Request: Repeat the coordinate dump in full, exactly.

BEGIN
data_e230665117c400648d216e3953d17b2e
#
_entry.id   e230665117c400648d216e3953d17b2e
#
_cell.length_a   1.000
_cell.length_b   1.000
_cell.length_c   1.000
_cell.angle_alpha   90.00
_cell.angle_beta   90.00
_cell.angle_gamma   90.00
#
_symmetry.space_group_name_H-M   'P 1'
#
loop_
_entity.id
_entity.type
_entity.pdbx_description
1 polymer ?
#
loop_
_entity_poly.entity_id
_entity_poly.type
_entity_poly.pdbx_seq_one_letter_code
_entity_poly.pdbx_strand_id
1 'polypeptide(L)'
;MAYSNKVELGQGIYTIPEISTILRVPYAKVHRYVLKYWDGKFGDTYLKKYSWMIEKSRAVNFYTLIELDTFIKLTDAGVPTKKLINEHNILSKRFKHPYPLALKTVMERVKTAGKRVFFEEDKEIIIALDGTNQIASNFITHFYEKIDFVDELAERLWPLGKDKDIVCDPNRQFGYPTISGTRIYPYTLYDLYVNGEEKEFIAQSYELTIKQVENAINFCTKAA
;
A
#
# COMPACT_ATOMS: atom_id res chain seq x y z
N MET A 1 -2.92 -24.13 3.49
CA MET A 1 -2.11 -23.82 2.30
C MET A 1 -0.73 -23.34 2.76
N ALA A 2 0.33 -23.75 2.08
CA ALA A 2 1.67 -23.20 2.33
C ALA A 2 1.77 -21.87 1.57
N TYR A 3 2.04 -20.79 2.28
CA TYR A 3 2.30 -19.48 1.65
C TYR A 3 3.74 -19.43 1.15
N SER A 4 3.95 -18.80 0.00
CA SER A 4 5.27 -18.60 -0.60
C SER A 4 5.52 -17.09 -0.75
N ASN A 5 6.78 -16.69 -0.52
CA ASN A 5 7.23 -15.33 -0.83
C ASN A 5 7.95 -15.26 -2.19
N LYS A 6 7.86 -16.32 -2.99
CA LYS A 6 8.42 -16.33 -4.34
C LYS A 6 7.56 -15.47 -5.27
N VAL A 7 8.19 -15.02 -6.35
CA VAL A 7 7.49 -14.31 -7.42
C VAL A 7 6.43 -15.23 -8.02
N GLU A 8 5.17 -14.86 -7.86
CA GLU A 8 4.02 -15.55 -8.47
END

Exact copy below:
data_e230665117c400648d216e3953d17b2e
#
_entry.id   e230665117c400648d216e3953d17b2e
#
_cell.length_a   1.000
_cell.length_b   1.000
_cell.length_c   1.000
_cell.angle_alpha   90.00
_cell.angle_beta   90.00
_cell.angle_gamma   90.00
#
_symmetry.space_group_name_H-M   'P 1'
#
loop_
_entity.id
_entity.type
_entity.pdbx_description
1 polymer ?
#
loop_
_entity_poly.entity_id
_entity_poly.type
_entity_poly.pdbx_seq_one_letter_code
_entity_poly.pdbx_strand_id
1 'polypeptide(L)'
;MAYSNKVELGQGIYTIPEISTILRVPYAKVHRYVLKYWDGKFGDTYLKKYSWMIEKSRAVNFYTLIELDTFIKLTDAGVPTKKLINEHNILSKRFKHPYPLALKTVMERVKTAGKRVFFEEDKEIIIALDGTNQIASNFITHFYEKIDFVDELAERLWPLGKDKDIVCDPNRQFGYPTISGTRIYPYTLYDLYVNGEEKEFIAQSYELTIKQVENAINFCTKAA
;
A
#
# COMPACT_ATOMS: atom_id res chain seq x y z
N MET A 1 -2.92 -24.13 3.49
CA MET A 1 -2.11 -23.82 2.30
C MET A 1 -0.73 -23.34 2.76
N ALA A 2 0.33 -23.75 2.08
CA ALA A 2 1.67 -23.20 2.33
C ALA A 2 1.77 -21.87 1.57
N TYR A 3 2.04 -20.79 2.28
CA TYR A 3 2.30 -19.48 1.65
C TYR A 3 3.74 -19.43 1.15
N SER A 4 3.95 -18.80 0.00
CA SER A 4 5.27 -18.60 -0.60
C SER A 4 5.52 -17.09 -0.75
N ASN A 5 6.78 -16.69 -0.52
CA ASN A 5 7.23 -15.33 -0.83
C ASN A 5 7.95 -15.26 -2.19
N LYS A 6 7.86 -16.32 -2.99
CA LYS A 6 8.42 -16.33 -4.34
C LYS A 6 7.56 -15.47 -5.27
N VAL A 7 8.19 -15.02 -6.35
CA VAL A 7 7.49 -14.31 -7.42
C VAL A 7 6.43 -15.23 -8.02
N GLU A 8 5.17 -14.86 -7.86
CA GLU A 8 4.02 -15.55 -8.47